Afternoon Tea Tradition
My mother is British and she grew up drinking afternoon tea at a very young age. She carried on the tradition when she got married and had children, and I remember feeling very grown up when I was allowed to sit with “the ladies” and have a spot of tea and a cookie. She would dilute the tea with lots of milk and sugar and to this day, I still prefer it this way.
Fast forward…my husband returned from a trip to Paris and brought back some amazing tea, Mariage Freres Marco Polo. I quickly went through it and have been trying to find an equivalent replacement. My favorite traditional English tea is English Breakfast and when I saw this beautiful tin by Harney & Sons, I had to try it out as soon as possible. I know it makes absolutely no sense, but I figured that a company that designed, or hired a designer to make such beautiful packaging, would also have the good taste to make excellent tea. I decided a traditional afternoon tea with raisin scones would be the ideal time to sample it. This is a delicious tea and I wanted to share the instructions on how to make it.
Afternoon Tea Tradition
If you go with loose tea, the general guideline is to allow for 1 tsp per person, 1 tsp for the pot, and allow 10 ounces (a little over one cup) of water per person. Add boiling water, replace the teapot lid and let steep for 5-7 minutes. Use a tea strainer and pour into cups. Tip – If you are not sure of how much water you will need, you may wish to fill your teapot with tap water, pour into a measuring cup to determine how many cups your pot will hold.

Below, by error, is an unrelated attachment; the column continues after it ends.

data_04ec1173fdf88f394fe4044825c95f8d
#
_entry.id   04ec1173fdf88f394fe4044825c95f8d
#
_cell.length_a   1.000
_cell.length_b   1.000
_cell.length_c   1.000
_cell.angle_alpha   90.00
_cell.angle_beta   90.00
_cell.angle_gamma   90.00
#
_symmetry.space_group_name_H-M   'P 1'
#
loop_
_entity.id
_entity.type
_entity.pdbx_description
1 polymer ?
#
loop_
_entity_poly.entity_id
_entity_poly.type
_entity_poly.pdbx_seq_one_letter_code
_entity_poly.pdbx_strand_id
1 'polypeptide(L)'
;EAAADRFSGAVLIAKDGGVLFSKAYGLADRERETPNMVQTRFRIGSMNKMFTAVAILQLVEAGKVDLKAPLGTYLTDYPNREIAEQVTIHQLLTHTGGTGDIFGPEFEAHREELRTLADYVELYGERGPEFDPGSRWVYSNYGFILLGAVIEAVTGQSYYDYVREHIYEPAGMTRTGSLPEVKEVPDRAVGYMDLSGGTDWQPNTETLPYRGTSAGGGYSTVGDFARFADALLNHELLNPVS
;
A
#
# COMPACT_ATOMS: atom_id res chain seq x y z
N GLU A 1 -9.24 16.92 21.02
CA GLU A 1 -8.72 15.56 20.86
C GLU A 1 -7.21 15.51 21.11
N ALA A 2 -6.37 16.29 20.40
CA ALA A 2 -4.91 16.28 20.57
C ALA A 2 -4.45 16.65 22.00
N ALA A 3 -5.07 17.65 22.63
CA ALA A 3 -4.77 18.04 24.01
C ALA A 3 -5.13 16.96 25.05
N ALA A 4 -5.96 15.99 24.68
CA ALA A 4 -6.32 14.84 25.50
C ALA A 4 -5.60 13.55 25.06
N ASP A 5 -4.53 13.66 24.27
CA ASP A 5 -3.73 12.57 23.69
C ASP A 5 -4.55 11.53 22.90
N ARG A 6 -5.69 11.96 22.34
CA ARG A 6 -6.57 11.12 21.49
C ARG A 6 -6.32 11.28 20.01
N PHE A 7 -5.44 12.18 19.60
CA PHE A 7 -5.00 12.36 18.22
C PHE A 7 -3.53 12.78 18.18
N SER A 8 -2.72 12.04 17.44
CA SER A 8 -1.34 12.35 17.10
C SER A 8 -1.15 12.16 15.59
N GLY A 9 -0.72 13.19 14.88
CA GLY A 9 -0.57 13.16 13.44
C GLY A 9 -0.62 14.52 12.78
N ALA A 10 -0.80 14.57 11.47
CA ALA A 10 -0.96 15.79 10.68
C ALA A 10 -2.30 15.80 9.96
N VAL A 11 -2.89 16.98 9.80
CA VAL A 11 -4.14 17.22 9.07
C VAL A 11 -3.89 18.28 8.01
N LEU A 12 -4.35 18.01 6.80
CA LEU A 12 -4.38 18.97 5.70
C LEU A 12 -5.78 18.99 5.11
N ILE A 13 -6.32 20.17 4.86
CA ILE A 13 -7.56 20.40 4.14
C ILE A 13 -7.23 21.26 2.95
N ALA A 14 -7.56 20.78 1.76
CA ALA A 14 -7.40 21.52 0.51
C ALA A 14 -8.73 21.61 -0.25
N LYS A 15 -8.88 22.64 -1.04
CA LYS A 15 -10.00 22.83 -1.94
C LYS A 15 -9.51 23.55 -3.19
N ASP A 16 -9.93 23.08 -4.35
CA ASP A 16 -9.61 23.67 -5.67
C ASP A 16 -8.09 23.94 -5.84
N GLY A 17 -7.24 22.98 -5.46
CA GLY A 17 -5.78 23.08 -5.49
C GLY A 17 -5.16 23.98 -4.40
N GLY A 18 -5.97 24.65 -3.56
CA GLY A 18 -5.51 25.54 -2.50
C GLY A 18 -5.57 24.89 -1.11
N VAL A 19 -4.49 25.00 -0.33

I am a huge fan of the PBS Series, Downton Abbey and I came across a link that I found a really interesting about the history of afternoon tea and how to serve it properly if you want to read more about the afternoon tea tradition (although there is morning tea too!).
Add one teaspoon per person and one teaspoon for the pot (if you are making tea for two, you will need three teaspoons)
Add boiling water. If you are making tea for two, you will want to use about two and a half cups of boiling water and three teaspoons of loose tea.
Replace teapot lid and allow to steep for 5-7 minutes. Any longer will produce bitter tea.
After steeping, pour tea into cup with a tea strainer to catch the leaves.
P.S. the raisin scone recipe and “how to” step-by-step photos can be found here, I made these scones with my friend, Lisa. Among many wonderful things, she’s an amazing baker!